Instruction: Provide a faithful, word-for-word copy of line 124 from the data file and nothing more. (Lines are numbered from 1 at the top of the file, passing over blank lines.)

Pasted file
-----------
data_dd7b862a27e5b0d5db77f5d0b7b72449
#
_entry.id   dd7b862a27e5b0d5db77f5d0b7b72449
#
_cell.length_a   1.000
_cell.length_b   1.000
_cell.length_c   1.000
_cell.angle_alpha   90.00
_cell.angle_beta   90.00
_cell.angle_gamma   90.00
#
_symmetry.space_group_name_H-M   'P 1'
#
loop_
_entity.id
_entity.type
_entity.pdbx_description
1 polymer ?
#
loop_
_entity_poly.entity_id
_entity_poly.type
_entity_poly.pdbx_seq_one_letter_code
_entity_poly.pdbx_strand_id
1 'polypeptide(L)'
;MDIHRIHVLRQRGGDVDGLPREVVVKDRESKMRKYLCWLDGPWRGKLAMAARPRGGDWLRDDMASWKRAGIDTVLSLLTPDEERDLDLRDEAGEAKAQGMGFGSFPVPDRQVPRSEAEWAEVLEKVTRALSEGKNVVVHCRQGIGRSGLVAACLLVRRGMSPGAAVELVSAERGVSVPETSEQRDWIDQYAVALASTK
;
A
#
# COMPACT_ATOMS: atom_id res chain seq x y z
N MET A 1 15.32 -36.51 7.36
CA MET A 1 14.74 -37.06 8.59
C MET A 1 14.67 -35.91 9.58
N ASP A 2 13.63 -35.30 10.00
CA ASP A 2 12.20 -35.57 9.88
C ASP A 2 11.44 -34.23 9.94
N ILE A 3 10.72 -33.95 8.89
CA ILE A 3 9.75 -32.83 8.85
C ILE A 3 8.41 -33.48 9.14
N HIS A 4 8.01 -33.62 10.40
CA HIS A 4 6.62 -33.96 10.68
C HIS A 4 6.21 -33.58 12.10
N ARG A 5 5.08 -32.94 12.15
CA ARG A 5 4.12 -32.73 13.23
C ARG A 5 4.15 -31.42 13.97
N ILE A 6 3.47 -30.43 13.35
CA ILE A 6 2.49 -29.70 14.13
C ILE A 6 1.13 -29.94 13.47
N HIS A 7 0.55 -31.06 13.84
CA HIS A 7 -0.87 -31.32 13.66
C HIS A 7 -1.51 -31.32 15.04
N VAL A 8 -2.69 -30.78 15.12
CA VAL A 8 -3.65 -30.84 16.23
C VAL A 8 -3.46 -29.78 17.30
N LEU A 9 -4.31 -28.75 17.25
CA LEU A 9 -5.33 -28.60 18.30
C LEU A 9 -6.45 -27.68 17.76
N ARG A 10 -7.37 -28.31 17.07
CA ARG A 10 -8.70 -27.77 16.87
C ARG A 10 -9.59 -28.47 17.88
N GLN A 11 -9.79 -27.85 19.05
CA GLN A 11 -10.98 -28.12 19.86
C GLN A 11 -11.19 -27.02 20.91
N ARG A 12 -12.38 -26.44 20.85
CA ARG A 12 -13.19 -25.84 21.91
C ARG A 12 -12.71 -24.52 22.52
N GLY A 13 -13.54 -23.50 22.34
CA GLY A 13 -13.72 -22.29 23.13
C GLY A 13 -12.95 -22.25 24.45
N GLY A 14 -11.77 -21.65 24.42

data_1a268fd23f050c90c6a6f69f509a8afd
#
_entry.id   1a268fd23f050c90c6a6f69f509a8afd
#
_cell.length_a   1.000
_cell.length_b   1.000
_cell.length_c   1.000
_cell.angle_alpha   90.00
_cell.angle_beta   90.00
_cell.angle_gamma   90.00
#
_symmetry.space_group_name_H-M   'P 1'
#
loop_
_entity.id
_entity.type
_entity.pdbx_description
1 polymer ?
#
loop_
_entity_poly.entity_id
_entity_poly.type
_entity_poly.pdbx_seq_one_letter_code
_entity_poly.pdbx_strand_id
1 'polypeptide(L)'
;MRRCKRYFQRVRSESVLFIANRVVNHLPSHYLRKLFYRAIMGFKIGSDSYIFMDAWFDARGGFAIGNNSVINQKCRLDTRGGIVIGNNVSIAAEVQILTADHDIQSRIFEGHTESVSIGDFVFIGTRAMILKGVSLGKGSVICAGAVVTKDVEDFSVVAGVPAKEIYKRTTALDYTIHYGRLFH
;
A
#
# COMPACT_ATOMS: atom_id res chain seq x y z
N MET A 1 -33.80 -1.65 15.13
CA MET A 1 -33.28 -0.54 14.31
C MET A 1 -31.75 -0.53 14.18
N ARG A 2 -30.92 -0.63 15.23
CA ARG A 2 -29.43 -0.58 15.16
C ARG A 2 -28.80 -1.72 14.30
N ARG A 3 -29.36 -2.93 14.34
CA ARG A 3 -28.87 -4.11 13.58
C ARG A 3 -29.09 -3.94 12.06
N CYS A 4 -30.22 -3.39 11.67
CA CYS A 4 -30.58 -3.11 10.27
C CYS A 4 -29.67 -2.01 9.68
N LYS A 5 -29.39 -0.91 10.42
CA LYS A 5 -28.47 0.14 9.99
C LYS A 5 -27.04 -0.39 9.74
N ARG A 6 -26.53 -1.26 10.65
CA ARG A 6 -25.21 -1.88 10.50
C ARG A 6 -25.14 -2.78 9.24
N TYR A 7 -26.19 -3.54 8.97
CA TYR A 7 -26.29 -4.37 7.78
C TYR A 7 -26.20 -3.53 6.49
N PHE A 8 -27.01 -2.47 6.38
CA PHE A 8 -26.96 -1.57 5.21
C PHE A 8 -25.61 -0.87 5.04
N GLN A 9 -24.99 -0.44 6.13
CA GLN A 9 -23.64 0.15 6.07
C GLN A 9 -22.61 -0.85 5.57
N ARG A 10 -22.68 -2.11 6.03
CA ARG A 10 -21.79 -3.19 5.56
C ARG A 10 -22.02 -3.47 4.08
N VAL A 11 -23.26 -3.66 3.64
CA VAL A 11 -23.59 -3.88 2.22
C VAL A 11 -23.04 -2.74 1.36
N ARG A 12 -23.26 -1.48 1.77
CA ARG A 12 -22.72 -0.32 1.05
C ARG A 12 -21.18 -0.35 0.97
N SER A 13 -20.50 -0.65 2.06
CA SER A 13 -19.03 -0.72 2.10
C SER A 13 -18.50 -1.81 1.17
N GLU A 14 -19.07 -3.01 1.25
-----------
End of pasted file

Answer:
C PHE A 8 -25.61 -0.87 5.04